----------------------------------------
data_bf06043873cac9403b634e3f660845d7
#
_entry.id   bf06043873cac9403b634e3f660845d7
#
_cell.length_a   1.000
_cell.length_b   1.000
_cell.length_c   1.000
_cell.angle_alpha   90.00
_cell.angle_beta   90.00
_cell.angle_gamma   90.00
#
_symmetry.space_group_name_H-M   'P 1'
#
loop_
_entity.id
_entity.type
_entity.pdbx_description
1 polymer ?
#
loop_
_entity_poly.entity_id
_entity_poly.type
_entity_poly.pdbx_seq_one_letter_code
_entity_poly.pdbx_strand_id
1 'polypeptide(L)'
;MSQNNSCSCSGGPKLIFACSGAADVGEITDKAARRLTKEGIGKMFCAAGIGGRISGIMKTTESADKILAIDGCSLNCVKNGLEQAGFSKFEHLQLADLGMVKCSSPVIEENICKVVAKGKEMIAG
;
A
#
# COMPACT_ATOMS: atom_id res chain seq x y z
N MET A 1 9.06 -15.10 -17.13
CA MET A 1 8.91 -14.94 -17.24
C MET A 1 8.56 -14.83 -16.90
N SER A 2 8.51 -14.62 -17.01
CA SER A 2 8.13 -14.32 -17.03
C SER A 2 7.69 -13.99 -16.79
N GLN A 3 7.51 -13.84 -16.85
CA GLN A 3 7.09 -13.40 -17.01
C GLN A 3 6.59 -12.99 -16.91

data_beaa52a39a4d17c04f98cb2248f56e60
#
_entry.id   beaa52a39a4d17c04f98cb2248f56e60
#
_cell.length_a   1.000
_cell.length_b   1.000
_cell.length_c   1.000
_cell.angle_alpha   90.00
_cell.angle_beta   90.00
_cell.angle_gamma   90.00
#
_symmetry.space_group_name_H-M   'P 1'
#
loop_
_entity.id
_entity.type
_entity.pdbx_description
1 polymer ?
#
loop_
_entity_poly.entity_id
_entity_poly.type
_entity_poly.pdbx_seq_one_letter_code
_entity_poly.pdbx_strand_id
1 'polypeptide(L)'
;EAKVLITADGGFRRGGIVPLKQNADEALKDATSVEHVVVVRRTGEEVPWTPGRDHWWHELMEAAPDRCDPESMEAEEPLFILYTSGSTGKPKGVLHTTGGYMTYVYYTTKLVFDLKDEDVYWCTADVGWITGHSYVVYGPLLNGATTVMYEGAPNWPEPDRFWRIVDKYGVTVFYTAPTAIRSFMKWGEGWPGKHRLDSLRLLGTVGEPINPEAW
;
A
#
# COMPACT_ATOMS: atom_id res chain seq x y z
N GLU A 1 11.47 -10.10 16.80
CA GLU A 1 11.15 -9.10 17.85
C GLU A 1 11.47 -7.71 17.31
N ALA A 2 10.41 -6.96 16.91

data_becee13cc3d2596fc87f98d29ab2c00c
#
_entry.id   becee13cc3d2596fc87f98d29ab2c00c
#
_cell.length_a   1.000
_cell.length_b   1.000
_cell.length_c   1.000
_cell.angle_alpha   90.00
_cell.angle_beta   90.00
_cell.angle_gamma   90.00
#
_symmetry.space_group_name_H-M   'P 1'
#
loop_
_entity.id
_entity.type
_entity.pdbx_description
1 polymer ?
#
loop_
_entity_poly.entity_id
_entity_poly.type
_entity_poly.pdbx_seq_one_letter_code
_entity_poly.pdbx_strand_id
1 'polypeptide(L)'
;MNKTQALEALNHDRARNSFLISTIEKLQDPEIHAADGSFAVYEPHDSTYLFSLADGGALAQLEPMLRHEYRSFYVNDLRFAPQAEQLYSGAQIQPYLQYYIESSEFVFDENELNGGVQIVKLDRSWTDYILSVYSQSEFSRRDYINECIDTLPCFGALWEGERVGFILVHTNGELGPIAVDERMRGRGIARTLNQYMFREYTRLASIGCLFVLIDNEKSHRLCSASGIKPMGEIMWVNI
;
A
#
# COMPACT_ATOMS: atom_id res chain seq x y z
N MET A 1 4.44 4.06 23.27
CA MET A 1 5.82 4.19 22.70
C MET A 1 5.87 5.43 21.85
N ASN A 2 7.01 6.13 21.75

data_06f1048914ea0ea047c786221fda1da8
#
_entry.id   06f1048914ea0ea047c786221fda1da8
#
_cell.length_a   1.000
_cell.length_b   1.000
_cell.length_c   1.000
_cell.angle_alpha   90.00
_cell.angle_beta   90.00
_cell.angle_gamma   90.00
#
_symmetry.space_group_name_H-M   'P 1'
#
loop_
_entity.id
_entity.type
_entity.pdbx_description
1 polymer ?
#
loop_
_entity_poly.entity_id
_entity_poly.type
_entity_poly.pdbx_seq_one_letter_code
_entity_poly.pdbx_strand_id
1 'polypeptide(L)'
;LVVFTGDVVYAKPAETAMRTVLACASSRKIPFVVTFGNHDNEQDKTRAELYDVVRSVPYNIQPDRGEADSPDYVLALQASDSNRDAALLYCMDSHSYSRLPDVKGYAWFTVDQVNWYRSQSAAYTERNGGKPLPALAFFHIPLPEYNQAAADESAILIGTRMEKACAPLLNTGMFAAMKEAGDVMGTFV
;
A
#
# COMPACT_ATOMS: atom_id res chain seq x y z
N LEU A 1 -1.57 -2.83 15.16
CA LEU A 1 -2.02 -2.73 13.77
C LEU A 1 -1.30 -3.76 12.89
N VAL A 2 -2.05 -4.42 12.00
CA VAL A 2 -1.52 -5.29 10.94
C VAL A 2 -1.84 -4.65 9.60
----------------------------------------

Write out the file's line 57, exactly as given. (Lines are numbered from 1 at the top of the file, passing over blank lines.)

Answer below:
1 polymer ?